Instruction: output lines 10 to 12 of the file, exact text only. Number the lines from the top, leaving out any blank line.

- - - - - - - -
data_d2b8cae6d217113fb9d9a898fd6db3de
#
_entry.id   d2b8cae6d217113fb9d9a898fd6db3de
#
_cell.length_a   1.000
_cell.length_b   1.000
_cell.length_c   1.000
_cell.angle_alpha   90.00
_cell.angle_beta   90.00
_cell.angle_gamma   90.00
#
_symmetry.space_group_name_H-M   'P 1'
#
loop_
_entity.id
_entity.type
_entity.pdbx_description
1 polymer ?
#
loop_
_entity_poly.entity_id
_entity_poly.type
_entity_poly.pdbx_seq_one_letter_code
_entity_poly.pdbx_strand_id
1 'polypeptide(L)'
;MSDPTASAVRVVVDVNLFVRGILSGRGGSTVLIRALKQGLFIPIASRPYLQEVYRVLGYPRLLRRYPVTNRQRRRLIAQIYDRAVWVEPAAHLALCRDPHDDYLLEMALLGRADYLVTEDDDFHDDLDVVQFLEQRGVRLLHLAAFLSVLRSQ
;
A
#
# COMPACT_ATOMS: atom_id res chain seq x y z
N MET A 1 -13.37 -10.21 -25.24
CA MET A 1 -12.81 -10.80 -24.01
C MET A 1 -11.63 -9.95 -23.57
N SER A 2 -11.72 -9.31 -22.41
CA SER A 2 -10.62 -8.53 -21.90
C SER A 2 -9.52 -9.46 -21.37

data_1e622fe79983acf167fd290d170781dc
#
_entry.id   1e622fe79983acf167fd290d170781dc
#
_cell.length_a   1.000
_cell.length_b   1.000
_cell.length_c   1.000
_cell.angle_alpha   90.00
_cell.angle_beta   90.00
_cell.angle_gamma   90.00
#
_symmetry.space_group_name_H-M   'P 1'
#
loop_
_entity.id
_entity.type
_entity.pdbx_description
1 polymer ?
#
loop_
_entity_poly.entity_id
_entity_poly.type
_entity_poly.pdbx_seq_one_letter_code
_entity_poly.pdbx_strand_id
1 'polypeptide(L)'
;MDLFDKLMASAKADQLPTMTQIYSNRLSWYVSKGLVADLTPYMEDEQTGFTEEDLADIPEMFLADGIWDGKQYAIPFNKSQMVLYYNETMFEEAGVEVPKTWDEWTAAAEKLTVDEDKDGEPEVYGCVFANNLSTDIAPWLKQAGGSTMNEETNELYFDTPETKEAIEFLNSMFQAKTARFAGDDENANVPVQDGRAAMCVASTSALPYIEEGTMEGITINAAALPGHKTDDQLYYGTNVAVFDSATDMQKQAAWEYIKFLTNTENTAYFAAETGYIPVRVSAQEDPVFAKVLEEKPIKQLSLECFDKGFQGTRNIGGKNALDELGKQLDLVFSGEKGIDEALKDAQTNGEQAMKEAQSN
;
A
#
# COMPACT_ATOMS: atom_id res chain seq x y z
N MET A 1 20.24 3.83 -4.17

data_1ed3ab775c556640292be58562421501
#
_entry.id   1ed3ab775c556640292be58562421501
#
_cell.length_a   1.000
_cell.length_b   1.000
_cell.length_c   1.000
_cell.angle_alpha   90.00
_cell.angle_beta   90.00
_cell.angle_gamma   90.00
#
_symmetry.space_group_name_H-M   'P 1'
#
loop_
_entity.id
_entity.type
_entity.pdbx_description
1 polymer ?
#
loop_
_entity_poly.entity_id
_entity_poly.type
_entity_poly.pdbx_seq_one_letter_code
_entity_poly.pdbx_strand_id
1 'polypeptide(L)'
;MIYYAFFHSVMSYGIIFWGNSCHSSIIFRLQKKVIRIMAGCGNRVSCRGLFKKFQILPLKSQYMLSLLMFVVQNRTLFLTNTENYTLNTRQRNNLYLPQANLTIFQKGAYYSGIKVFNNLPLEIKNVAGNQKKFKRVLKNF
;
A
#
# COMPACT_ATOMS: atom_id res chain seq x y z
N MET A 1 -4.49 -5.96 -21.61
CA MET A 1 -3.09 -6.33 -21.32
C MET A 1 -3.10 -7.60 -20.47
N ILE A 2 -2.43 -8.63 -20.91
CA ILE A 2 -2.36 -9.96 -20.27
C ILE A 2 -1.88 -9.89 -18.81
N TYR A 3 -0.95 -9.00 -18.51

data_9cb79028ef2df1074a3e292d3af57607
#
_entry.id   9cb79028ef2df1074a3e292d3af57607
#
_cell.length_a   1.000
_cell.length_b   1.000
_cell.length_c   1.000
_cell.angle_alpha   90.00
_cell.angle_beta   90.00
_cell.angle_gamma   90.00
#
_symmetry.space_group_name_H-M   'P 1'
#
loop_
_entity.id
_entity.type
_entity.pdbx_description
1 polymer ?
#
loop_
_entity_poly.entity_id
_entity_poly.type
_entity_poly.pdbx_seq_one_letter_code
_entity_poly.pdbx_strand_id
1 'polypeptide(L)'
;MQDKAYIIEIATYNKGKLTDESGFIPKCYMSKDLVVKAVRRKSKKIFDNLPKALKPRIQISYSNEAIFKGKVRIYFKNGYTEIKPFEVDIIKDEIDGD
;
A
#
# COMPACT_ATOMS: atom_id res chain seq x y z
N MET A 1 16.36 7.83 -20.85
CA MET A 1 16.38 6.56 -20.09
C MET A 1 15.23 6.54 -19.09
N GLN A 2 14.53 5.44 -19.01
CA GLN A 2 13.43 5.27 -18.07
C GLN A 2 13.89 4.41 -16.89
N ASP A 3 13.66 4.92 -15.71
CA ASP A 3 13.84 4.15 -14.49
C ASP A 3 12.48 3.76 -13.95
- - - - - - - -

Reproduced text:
_cell.angle_gamma   90.00
#
_symmetry.space_group_name_H-M   'P 1'